If there is one thing I remember from when I was a young pup, it was my all too fast boredom with toys that I accumulated. I would eagerly anticipate a trip to the toy store so I could pick out a new toy, only to have it lose its appeal in about two weeks. One Christmas I was so psyched to get Laser Tag, but upon receiving it I realized that those slick commercials made the thing look so much cooler than it actually was. Laser Tag found a quick exit from my toy rotation and it stayed in the basement for quite some time.
Fast forward 20-plus years later, and I find my daughter in the same boat. Yes, she’s younger than I was when I lusted for my very own Laser Tag set, but she definitely gets bored of the many toys that she has at her disposal. We luckily have a great service within walking distance of our home, the Pittsburgh Toy Lending Library, to help curb the toy accumulation problem. It lets little ones play with all of the library’s toys, and they can check toys out and take them home if they like. The service is very inexpensive and it is operated by an all-volunteer staff.
Hopefully, your city or town has something very similar (if not, check out our second post today, which discusses a national toy lending program). For those of you who want to curb the accumulation of more toys, this is a great alternative to purchasing toys that lose their appeal in a few weeks.
According to the New York Times article “Pushing Paper Out the Door,” a paperless future is coming quicker than a lot of us may think. From online bill paying to ticketless airline travel, paper is no longer needed for day-to-day activities.
“Paper is no longer the master copy; the digital version is,” says Brewster Kahle, the founder and director of the Internet Archive, a nonprofit digital library. “Paper has been dealt a complete deathblow. When was the last time you saw a telephone book?”
Hmm, the last time I saw a telephone book, it was left on my front porch in a plastic bag by the good folks at Verizon. I never used it, and it quickly found its way to the recycling bin. The article goes on to highlight an Unclutterer fave, the Fujitsu ScanSnap, which was highlighted in Erin’s Paper Clutter Begone series.
…at home, where printers are slow, noisy and devour expensive ink cartridges, people are more cautious about hitting the “print” button. What little paper comes into the home — receipts, bills, invitations — can be scanned and then shredded. Filing cabinets can be emptied, the data kept, the paper gone.
The article also goes on to offer ways to get rid of those shoeboxes of photos that all of us have taking up space in back of our closets. Scanning services are an option, but you can tackle this at home with a garbage bag and a scanner.
For more on getting paper clutter under control take a look at Erin’s Paper Clutter Begone series:
- Of wants and needs
Never let anything cross the threshold of your home unless it’s something that you know you need or that you know you will love and cherish for a long time to come.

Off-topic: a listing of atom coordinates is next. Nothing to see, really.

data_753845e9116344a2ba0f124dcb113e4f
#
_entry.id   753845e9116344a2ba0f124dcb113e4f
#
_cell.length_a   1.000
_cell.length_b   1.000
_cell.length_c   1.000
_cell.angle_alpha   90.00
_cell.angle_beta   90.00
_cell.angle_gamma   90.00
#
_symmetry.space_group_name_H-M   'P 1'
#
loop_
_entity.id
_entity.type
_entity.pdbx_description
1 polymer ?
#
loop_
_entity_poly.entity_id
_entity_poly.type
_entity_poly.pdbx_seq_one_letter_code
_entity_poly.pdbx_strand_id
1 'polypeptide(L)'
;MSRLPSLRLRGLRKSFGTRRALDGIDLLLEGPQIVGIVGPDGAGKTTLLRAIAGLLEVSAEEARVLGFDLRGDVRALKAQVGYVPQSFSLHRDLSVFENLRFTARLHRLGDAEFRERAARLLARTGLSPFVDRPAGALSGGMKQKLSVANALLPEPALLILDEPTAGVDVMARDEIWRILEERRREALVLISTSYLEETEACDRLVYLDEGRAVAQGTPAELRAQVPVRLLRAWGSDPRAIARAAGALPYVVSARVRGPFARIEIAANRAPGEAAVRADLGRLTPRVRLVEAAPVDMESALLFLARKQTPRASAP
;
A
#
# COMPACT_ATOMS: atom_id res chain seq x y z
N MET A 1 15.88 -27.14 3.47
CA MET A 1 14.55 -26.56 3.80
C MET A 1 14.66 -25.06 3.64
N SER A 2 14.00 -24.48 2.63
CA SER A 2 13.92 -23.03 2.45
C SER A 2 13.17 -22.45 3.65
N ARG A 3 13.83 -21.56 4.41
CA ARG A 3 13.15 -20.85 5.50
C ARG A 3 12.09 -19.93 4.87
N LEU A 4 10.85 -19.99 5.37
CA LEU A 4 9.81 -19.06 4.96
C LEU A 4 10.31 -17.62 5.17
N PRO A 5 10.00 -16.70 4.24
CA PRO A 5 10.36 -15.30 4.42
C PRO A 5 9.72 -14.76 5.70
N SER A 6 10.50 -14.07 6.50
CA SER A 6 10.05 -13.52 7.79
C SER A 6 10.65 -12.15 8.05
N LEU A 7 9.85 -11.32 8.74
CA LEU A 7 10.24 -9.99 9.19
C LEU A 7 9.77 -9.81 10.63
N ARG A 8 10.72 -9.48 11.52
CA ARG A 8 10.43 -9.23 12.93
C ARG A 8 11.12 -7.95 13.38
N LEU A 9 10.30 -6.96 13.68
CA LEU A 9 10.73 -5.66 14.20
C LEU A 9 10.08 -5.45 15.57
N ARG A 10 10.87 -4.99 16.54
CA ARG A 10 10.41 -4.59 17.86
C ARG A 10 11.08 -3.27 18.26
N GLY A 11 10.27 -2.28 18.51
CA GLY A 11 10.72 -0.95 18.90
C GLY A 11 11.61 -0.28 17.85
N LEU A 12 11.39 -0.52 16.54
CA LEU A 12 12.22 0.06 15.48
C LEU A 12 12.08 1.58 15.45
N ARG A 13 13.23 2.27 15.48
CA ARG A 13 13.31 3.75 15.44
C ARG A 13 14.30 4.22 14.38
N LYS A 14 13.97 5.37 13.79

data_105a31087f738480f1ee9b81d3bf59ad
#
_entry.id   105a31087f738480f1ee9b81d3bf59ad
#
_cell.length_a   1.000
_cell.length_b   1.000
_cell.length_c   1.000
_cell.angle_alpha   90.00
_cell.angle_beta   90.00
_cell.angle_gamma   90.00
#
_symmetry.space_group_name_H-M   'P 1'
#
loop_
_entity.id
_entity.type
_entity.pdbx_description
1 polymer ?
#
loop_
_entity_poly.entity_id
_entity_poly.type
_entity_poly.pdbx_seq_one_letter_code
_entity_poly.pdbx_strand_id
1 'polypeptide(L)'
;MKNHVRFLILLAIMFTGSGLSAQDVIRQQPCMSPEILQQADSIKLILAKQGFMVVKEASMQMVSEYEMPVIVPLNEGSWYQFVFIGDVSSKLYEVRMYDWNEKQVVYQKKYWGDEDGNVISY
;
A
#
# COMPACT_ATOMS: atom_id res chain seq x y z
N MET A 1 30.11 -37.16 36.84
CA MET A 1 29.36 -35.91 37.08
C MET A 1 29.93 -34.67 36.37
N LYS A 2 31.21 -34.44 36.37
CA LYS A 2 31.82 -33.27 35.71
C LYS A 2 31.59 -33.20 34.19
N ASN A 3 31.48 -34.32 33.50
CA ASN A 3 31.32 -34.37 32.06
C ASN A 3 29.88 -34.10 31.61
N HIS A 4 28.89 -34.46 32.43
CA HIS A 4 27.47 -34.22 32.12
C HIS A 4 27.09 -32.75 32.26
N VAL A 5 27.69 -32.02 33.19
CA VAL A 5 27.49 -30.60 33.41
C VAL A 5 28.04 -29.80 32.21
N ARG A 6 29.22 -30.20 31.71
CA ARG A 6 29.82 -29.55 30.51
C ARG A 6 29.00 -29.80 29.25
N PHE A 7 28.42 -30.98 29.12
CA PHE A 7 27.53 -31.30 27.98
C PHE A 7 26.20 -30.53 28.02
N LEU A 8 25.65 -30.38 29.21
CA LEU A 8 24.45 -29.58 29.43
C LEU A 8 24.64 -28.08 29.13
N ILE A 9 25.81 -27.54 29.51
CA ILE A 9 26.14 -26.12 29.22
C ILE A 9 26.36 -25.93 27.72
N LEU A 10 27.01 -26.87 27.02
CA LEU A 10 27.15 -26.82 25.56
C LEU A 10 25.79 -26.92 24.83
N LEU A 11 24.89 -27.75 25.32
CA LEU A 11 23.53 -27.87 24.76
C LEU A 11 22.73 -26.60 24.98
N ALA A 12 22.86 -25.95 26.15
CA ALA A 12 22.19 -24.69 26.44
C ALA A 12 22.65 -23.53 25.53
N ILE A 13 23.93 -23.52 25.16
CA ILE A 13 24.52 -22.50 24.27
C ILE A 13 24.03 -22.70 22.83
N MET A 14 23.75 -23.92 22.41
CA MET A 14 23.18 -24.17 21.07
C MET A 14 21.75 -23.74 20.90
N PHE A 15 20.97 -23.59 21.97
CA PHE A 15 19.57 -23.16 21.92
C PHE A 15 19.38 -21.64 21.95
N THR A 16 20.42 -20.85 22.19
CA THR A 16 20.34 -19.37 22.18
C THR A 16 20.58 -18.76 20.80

You cannot imagine how delighted we were to open the March issue of Real Simple magazine and find Unclutterer listed as a “best blog” on the internet for organization and productivity:
The article we’re in also discusses blogs in the categories of home, food, beauty, fashion, health and fitness, parenting and family, travel, and news and pop culture. I didn’t know about a number of the blogs listed in these other categories and I’m excited to start following them in my blog reader. If you’re someone coming to our blog for the first time as a result of the Real Simple article, we welcome you!
I want you to imagine your dining room table right now. Is it covered in paperwork? Piled high with homework? Stacked with mail or dirty dishes?
If you can’t see the top of your dining room table, what do you need to do to be able to see it?
Whatever it is, do it now. Clean the clutter off of your table and make it a place where you can sit down and eat your meal tonight (and tomorrow and the next …).
If your table is clear, are there other horizontal surfaces in your home cluttered to the point that they aren’t serving their functions? If this is the case, clean the clutter off of those surfaces instead for your weekend task.
When clearing the clutter, don’t just move stacks around, actually take the time to do the job right. Do the work, then enjoy the benefits of your effort!
Pictured is my dining room. The table is by sculptor Michael Sirvet.
This week’s Workspace of the Week is professional photographer Raisinhell’s equipment storage in the garage:
Raisinhell has a number of pictures up in the flickr pool, but the one that speaks to me the most is the garage image posted here. The equipment is stored where it is needed (next to cars), it is grouped by type, the heaviest items are at waist height or lower, and it occupies a space (between stalls) that would otherwise go unused. It’s a wonderful utilization of space and nothing can get lost. Bravo!
Want to have your own workspace featured in Workspace of the Week? Submit a picture to the Unclutterer flickr pool. Check it out because we have a nice little community brewing there. Also, don’t forget that workspaces aren’t just desks. If you’re a cook, it’s a kitchen; if you’re a carpenter, it’s your workbench.
I searched my brain for uncluttering and Valentine’s Day tie-ins and couldn’t really find any. “Love and honor those things you choose to keep!” Meh. Too forced.
Instead, let me show you my new love, the Smith Storage and Stool:
It’s a desk drawer! It’s a cart! It’s a bench! It’s a bookshelf!
It’s SIX HUNDRED DOLLARS!
Sigh. I guess this year for Valentine’s Day I’ll be pining for the (completely out of my price range) Smith Storage and Stool.